These recipes are good for those busy days.
Whole Wheat Bread
I won't say that I rely on a bread machine, but sometimes it really comes in handy - like when it's evening and I decide I want a loaf of bread in the morning. Or noonish. I can toss everything into the bread machine and have a loaf done before I go to bed, and I don't have to think too hard about it, or babysit the rising and shaping.
A loaf of bread from the bread machine is never going to be as pretty as a loaf that I've formed by hand. The top might be a little haphazard or lumpy or uneven, depending on how it lands when the kneading is done. But that's okay. Once you slice it, the slices look just fine. No stranger than a loaf that was slashed before baking.
In this case I wanted a loaf with some whole wheat and amped up with the flavor of Greek-style yogurt. Because I started this loaf too late in the evening, I used the quick baking option, which meant it was done in just under 2 hours. The longer option, which allows more resting time for the bread - takes 4 hours.
Of course, the settings on you bread machine might be different, so follow the manufacturer's guidelines for the order you add ingredients and for the baking settings. And like any bread recipe, you can knead this by hand or use a stand mixer or food processor. Or use the bread machine to do the kneading and finish the loaf by hand.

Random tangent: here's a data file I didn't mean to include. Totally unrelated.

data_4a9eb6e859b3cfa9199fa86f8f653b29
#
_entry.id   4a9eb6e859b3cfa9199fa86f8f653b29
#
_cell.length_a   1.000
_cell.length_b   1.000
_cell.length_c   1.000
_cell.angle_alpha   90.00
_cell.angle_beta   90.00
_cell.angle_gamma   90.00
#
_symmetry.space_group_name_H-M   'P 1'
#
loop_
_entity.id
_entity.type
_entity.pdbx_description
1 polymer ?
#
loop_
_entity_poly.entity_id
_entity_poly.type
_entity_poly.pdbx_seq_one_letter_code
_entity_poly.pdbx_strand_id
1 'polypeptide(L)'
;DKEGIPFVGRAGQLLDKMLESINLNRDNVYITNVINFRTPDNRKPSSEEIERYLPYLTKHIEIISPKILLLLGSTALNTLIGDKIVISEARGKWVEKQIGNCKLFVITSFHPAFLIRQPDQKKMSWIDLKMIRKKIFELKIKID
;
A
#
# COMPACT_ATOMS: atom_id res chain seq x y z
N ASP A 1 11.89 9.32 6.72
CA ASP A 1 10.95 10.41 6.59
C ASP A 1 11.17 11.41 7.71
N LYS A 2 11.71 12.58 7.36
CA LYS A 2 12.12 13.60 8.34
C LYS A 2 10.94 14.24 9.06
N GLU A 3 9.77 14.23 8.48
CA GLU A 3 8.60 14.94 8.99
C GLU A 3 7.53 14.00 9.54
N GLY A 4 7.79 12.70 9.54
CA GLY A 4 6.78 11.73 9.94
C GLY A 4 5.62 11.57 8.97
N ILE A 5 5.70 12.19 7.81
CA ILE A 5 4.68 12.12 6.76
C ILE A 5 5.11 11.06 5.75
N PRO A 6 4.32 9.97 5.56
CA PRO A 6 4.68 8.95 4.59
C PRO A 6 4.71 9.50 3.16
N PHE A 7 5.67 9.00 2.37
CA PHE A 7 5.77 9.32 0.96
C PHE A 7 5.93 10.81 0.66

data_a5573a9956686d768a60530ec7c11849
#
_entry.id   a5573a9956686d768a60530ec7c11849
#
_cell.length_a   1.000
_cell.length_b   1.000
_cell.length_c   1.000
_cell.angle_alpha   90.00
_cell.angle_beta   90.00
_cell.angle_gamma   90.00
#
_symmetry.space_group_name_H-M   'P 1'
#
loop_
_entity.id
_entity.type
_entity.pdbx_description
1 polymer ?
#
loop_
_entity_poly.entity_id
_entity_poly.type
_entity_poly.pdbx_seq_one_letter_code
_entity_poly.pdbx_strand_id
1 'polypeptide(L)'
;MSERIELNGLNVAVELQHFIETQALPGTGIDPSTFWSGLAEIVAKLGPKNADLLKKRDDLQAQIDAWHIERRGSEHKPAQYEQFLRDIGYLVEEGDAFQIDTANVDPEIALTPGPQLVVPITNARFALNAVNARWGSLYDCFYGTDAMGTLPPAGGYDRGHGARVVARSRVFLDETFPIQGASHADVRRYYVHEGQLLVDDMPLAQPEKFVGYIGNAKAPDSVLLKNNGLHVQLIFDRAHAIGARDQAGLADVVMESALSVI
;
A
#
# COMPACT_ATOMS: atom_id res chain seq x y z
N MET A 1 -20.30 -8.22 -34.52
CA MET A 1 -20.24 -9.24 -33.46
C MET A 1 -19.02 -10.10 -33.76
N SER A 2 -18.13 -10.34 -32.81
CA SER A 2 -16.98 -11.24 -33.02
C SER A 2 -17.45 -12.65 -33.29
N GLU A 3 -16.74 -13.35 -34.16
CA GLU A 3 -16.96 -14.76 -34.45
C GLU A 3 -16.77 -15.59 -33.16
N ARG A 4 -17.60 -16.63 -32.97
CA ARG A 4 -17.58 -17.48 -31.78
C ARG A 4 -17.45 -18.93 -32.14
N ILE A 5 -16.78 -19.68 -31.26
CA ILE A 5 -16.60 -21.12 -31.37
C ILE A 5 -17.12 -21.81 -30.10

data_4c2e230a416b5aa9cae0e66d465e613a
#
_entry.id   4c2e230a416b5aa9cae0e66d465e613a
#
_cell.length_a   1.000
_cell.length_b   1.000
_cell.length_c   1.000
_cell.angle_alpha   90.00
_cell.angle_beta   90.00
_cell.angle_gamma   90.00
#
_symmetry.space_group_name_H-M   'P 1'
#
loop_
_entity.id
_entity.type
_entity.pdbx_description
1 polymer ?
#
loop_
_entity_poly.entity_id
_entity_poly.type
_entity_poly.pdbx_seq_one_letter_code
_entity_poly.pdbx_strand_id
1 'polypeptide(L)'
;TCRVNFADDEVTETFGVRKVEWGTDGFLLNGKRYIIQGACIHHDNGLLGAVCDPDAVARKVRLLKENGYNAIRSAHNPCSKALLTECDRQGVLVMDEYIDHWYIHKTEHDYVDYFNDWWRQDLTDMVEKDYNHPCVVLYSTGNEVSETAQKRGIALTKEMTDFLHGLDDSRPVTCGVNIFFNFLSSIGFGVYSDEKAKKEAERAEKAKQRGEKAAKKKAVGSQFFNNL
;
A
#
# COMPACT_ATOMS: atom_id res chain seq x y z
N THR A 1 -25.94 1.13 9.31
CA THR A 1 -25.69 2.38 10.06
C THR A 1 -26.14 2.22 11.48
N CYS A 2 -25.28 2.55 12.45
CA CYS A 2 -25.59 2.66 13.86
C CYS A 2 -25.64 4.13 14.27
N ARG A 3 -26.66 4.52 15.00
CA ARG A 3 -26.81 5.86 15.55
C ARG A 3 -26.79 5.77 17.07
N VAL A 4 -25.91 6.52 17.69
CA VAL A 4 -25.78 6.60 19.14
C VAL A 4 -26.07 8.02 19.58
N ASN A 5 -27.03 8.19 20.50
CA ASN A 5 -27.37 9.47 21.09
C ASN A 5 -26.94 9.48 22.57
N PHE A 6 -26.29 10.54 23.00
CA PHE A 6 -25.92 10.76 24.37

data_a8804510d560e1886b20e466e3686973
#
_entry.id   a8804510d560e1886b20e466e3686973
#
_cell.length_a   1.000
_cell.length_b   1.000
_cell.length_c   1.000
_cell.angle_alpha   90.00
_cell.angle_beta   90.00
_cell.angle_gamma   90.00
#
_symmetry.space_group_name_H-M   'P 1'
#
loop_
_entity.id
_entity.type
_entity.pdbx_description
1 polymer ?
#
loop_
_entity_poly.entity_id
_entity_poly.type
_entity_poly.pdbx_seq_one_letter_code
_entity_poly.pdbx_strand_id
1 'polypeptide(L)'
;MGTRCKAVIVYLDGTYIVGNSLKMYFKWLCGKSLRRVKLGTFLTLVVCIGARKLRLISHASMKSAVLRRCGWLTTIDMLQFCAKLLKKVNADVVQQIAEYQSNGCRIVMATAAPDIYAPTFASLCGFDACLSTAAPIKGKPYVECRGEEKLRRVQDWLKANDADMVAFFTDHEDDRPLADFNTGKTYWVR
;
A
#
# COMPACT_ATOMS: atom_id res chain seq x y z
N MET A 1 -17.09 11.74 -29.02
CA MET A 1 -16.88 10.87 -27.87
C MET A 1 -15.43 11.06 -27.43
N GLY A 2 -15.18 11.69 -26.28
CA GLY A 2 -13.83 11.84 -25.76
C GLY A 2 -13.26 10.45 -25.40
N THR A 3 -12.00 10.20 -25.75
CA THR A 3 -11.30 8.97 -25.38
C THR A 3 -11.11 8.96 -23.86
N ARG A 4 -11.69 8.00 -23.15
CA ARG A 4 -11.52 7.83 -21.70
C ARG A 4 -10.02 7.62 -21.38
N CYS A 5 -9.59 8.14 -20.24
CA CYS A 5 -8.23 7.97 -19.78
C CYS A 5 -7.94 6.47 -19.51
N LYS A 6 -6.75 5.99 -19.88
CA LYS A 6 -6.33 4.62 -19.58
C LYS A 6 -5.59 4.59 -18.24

Whole Wheat Bread Machine Loaf
1 tablespoon sugar
2 cups (9 ounces) bread flour
1 cup (4 1/2 ounces) whole wheat flour
1 cup Greek-style yogurt
1 teaspoon salt
1 tablespoon butter
1/2 cup water
Add all the ingredients to your bread machine in the order recommended by your manufacturer. The differences I've seen are the recommended placement of yeast, flour and water.
I baked this on the fast mode, medium loaf, and light crust.
Remove the loaf from the machine as soon as it is done, remove it from the pan, and let it cool completely on a rack before storing or baking.
Fruit is a nice, light dessert - that perfect little sweet bite to end a meal when you don't want something more substantial.This is a perfect everyday dessert, but it's also nice enough for company. It's also a great way of dealing with fruit that isn't quite ripe enough. Grilling it makes it softer and sweeter and adds a little more interesting flavor.
I used plums for this dessert, but you can use any stone fruit - peaches, apricots, or nectarines would all be great.
For a petite dessert or very large fruit, you can serve each person 1/2 piece of fruit. If you've got very small plums or apricots, 2-3 pieces might make more sense.
2 tablespoons marscapone
Drizzle of honey
Cut the plums in half and remove the pit. If the pit is being difficult, a melon baller can help. Heat a grill pan on medium heat - or if the barbecue grill it lit, you can use that.
Grill the plum halves, cut side down, until you have grill marks. Turn the plums about 45 degrees on the grill to get crosshatch grill marks - just like you'd do for a steak.
Serve the plums cut-side up, then top each half with a tablespoon (or to taste) of the marscapone. Drizzle the honey over the plum and onto the plate.
Serve warm or at room temperature.
Note: if you're serving these at room temperature, let the plums cool off a bit before you add the marscapone.
This has been submitted to Yeastspotting
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